ALEF Made Day School Possible

By ALEF Fund, CARING, JEWISH JOURNEYS, People in Need, PHILANTHROPY

Educated and Empowered, Thanks to ALEF Fund

J. is a single parent and a survivor of domestic violence. She receives no financial support from her ex-husband, who was her abuser, and works very hard to make ends meet. One of the joys of her life is that her daughter is getting an incredible Jewish day school education at Atlanta Jewish Academy, thanks to scholarship support from ALEF Fund.

“When I moved back to Atlanta from out of state, I was pretty broken from my marriage,” she remembers. “As we looked at school options, I had concerns. Our zoned public school has an open campus and it worried me that someone could easily walk into the building off the street. When you’ve been in an abusive marriage you learn to be hyper vigilant and protective. I was thrilled to find a position at Atlanta Jewish Academy.  The school was everything I dreamed of for my daughter — amazing facilities, Hebrew language instruction, Jewish values, and great campus security, with gates and intercoms and a culture of vigilance. But the cost of tuition put it out of reach.  Then I heard about ALEF Fund.”

“When I learned about the ALEF Fund state tax credit, I opted in right away. “It makes me so happy to know that by participating in ALEF Fund I am paying it forward for others like me who depend on tuition help for Jewish schools. My small contribution helps fund substantial scholarships, so it feels like a win-win! I don’t know why everyone doesn’t do it!”

“My daughter is thriving at her school and every day she teaches me something new about Judaism. We were at Six Flags recently and she heard a family speaking another language, which she recognized as Hebrew. She went right up to them and introduced herself in Hebrew! The father was so impressed with her language skills. I was blown away!”

“I was lucky to attend Hebrew Academy as a child in Atlanta. It gave me foundational Jewish literacy and taught me to read and write Hebrew. Now my daughter has surpassed me in her Jewish education. I am so grateful to ALEF Fund, for opening these doors for my daughter. Knowing that she is educated and empowered is everything to me!”

Georgia taxpayers have until December 31, 2019 to make a 2020 pledge to ALEF Fund and redirect a portion of their GA state taxes to become scholarships at 18 Jewish day schools, preschools and high schools. Questions? Contact Nicole Flom right away!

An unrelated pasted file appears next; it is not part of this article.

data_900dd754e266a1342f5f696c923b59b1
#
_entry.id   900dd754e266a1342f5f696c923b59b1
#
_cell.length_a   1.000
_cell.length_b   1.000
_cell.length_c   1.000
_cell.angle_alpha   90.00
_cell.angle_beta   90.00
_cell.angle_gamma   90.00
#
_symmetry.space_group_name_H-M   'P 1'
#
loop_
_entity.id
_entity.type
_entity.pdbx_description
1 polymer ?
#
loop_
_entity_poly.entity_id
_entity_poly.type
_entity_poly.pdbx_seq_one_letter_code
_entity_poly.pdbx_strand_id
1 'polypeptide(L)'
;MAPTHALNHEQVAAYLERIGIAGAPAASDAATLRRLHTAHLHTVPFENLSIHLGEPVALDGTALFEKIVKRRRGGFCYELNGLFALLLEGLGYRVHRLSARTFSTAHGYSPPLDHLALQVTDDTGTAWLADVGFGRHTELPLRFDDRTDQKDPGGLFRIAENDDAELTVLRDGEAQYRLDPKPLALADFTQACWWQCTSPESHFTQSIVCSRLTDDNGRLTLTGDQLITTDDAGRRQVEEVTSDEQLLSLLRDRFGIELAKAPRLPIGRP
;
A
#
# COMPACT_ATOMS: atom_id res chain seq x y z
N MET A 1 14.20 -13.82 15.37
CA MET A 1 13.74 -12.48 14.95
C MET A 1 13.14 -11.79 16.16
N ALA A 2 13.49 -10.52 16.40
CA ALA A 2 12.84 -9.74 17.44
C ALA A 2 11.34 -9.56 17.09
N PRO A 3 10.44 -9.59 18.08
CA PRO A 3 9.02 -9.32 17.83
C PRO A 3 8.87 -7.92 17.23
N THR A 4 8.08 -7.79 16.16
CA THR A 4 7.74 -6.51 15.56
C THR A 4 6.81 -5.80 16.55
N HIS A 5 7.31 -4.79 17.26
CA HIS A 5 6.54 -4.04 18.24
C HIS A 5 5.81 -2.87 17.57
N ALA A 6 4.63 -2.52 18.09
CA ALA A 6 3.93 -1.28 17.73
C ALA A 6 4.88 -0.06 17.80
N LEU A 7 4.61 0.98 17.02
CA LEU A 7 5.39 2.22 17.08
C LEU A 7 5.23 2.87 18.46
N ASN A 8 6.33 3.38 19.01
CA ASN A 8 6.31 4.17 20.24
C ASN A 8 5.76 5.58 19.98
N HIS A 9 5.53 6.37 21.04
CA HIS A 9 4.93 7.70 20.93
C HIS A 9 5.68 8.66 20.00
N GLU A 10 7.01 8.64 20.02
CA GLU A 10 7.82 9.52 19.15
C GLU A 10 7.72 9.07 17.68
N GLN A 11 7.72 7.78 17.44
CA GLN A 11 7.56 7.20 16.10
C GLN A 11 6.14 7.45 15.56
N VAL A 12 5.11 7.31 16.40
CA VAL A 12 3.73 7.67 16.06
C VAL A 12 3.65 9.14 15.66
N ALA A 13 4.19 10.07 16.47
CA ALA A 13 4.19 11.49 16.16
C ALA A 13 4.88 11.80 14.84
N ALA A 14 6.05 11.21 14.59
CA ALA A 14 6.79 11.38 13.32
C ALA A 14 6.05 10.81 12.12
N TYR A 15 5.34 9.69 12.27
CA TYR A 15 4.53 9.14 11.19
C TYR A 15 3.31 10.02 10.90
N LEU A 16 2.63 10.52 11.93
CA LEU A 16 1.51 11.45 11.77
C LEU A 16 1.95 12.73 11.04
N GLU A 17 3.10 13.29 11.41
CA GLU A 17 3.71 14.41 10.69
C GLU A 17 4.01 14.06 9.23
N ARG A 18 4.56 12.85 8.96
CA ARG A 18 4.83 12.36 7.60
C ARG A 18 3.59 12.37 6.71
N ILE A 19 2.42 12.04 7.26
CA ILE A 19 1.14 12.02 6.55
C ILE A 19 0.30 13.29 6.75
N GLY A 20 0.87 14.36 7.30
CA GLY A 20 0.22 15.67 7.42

AgeWell Atlanta: A Concierge Approach to Aging

By AgeWell Atlanta, Aging, CARING, COMMUNITY

When “R’s” mother voluntarily handed over her car keys and announced to the family that she was ready to give up driving, there was relief all around. But suddenly, new challenges emerged. How would this lively woman, now in her 90s, get to the places she needs and wants to go? Her daughter was on board to take Mom to doctor’s appointments, but how would she keep up social connections with friends, grooming sessions and vet appointments for her dog, and trips to the grocery store to maintain her vital sense of independence?

One call to Jennifer Curry, who is AgeWell Atlanta’s Information & Referral Concierge/Manager, put several good transportation options on the table for the family. Through AgeWell Atlanta, they’ve learned that rides are available on weekdays from Alterman JETS transportation, but not for pets (unless they are service animals), and that companions will take older adults grocery shopping. Curry continues to help the family strategize about Lyft and other ride services for Mom.

AgeWell Atlanta’s level of personalized and coordinated referral is something new and rare. You have a single entry point for guidance and information — you can call (1-866-AGE-WELL), send an email, or visit the website, www.agewellatl.org. Your query goes to Jennifer Curry, a real person who takes an individual approach to finding the services you need.

As the face of AgeWell Atlanta, Curry comes to this work with a Masters of Public Health and was previously an I&R specialist in aging services for the Atlanta Regional Commission’s Area Agency on Aging & Disability. Becoming AgeWell Atlanta’s Concierge Manager appealed to her because of the high level of inter-agency cooperation that exists in the Jewish community.

“I was excited to offer truly coordinated care,” Curry says. “AgeWell Atlanta takes I&R to such an intimate and personal level. With the combined resources of AVIV Older Adult Services of JF&CS, the Marcus JCC, Jewish HomeLife and Federation behind me, I have the ability to close the loop for people.  When someone asks me something I can’t answer right away, I can follow up with the right professionals and get back to them. Client confidentiality is assured and there is no charge for your call.”

Explore the AgeWell Atlanta website and learn more about the wealth of local resources that help mature adults live rich, full lives, and support for their caregivers, too.